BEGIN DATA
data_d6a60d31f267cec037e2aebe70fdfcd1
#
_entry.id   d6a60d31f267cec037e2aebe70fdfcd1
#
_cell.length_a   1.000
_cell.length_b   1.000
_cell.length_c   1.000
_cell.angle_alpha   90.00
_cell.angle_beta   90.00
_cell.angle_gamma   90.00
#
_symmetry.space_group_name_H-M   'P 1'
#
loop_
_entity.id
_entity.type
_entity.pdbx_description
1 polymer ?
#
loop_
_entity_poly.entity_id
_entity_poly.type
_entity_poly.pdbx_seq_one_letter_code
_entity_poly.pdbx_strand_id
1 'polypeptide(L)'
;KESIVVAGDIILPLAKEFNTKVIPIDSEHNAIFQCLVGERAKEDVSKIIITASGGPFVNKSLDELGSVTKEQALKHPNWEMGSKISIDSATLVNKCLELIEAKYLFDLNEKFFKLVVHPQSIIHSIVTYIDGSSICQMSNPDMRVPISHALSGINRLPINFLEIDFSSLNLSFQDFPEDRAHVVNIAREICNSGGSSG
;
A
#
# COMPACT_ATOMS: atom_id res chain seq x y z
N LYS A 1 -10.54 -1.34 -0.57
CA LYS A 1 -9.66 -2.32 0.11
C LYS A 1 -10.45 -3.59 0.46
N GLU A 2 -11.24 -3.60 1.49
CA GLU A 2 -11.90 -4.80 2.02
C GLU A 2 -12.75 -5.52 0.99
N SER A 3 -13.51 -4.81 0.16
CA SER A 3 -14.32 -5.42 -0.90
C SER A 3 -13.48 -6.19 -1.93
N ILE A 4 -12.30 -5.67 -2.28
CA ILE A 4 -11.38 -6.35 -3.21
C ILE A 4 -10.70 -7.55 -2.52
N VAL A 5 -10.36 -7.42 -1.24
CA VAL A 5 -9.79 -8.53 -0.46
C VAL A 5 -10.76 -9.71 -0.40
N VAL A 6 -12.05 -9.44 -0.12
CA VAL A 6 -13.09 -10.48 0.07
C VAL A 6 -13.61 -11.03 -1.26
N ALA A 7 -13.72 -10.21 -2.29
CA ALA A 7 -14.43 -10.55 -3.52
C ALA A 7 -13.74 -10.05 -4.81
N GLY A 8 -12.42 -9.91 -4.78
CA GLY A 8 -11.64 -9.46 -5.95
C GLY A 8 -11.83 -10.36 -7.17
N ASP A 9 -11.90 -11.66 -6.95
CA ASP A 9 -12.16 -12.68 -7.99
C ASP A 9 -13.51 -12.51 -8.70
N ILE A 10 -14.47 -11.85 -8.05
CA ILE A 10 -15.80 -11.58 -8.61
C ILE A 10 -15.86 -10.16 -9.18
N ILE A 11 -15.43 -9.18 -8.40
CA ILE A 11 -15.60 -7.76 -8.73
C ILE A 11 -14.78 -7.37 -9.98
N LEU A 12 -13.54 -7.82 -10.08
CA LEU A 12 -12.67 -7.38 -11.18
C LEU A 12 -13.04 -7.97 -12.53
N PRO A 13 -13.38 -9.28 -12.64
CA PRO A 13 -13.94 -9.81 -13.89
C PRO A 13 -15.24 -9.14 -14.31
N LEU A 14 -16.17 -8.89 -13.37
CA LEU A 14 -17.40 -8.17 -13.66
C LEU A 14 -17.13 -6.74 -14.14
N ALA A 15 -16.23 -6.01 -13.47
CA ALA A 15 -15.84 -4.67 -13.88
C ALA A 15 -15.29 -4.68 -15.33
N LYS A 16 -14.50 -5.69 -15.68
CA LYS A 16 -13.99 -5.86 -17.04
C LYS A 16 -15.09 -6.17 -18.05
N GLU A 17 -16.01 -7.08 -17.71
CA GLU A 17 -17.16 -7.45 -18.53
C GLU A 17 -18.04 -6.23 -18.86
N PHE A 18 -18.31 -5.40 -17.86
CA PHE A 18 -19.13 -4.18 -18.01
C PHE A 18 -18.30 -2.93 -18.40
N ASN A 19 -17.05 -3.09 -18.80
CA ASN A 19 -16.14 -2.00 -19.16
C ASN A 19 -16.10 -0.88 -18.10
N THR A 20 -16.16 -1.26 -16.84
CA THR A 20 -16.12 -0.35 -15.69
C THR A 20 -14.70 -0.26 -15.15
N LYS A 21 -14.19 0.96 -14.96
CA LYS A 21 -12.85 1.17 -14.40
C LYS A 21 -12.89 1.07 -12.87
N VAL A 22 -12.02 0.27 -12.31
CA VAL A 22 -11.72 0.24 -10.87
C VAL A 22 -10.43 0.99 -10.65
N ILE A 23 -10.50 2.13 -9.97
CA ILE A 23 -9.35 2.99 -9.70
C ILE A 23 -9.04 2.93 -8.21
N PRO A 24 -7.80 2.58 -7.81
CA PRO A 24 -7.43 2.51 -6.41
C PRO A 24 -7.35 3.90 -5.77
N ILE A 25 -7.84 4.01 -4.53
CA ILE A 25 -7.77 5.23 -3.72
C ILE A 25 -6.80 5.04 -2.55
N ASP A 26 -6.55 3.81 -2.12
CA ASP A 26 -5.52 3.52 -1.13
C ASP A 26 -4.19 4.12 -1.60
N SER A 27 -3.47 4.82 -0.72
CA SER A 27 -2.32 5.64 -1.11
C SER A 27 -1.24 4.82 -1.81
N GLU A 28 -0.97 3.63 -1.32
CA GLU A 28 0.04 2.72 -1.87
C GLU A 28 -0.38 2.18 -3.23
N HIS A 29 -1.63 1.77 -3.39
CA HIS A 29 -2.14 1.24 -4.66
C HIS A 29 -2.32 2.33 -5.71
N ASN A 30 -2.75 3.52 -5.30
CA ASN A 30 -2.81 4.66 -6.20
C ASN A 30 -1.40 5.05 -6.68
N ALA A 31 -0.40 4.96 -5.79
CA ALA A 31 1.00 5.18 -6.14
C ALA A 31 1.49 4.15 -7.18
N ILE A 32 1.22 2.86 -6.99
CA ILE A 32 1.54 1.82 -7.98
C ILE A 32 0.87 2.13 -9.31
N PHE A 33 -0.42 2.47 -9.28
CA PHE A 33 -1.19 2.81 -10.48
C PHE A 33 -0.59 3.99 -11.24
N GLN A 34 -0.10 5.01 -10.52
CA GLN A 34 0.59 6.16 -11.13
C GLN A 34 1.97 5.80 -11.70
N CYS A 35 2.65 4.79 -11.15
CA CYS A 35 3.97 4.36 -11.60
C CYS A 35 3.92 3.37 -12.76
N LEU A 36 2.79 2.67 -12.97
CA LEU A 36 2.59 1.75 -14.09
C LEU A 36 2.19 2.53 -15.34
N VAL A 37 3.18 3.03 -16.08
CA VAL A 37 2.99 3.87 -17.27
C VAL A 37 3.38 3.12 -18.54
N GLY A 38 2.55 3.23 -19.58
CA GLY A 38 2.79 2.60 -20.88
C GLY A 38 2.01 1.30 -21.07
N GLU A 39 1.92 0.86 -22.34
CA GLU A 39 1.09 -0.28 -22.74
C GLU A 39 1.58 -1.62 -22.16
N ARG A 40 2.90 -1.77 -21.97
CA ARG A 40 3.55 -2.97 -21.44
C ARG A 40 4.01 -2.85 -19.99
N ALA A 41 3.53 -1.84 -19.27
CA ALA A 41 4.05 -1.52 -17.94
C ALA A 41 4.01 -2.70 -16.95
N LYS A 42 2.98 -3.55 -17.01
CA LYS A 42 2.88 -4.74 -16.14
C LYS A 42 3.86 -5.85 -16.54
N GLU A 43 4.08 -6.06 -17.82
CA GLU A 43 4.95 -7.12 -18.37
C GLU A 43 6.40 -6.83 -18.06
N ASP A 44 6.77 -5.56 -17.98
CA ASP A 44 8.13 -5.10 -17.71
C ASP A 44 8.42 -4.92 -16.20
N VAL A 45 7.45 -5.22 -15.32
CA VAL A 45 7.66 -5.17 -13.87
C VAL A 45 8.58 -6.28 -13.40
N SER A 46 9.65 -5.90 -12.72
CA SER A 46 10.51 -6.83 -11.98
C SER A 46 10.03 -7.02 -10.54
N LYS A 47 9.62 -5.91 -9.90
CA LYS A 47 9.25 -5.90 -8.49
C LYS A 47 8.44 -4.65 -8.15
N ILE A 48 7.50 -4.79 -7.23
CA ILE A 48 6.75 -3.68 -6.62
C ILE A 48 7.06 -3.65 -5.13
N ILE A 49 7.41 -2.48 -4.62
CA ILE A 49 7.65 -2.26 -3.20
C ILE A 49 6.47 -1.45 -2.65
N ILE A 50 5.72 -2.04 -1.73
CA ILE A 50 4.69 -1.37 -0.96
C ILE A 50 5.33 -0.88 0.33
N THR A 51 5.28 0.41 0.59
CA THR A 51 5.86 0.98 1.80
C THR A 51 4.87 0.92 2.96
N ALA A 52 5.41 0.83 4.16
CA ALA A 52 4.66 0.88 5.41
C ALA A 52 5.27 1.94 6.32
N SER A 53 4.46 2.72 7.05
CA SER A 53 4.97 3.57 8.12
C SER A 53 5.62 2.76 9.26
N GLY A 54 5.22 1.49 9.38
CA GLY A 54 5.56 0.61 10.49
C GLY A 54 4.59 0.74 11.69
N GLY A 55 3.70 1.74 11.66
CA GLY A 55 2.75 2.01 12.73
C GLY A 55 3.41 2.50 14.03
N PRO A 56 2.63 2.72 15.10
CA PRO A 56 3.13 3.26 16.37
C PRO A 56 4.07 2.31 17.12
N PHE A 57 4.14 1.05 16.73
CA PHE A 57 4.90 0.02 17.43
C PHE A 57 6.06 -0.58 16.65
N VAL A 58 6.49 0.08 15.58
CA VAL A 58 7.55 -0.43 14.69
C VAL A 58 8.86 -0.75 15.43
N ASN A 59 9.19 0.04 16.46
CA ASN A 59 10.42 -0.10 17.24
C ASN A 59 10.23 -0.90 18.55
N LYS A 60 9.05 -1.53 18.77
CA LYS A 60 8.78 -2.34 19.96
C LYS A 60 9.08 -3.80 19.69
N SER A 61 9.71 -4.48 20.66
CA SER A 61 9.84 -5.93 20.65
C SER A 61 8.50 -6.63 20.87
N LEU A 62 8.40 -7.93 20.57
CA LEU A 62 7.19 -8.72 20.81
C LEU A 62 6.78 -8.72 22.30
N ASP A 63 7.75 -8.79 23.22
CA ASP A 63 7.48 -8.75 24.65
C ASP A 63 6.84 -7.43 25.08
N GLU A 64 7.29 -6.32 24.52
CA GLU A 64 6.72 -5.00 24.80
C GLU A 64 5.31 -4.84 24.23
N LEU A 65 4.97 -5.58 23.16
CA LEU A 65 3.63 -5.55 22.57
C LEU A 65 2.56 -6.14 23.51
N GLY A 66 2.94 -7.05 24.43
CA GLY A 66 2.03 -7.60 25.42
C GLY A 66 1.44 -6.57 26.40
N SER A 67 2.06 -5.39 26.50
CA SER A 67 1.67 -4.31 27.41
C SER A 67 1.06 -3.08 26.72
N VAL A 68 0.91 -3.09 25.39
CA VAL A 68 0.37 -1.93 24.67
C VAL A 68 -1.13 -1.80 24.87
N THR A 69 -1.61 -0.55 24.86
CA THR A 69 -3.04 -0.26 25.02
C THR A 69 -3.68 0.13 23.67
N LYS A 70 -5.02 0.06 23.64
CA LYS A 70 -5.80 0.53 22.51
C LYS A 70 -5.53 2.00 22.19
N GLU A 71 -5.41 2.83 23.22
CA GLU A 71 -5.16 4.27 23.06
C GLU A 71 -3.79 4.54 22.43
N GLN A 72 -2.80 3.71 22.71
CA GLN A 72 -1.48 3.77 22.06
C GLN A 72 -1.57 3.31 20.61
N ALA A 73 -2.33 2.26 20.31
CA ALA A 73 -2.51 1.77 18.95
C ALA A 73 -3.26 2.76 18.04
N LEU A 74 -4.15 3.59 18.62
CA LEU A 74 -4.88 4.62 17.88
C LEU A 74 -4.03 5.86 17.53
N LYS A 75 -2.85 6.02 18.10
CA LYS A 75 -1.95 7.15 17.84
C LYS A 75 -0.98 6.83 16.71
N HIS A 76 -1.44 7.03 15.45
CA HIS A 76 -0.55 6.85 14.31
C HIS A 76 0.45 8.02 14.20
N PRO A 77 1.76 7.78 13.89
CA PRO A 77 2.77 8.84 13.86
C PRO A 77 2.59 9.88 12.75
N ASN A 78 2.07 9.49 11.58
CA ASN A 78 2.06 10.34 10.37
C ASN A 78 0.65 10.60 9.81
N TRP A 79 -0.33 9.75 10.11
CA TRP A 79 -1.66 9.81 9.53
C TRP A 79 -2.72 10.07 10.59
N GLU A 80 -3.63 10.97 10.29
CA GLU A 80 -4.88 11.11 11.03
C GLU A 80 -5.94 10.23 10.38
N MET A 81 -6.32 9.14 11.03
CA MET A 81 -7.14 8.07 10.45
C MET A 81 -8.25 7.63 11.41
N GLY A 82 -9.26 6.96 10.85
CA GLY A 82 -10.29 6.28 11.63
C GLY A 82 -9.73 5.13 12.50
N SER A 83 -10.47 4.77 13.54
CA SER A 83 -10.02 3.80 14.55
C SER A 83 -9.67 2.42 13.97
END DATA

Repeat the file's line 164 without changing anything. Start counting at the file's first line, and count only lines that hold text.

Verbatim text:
CA VAL A 45 7.66 -5.17 -13.87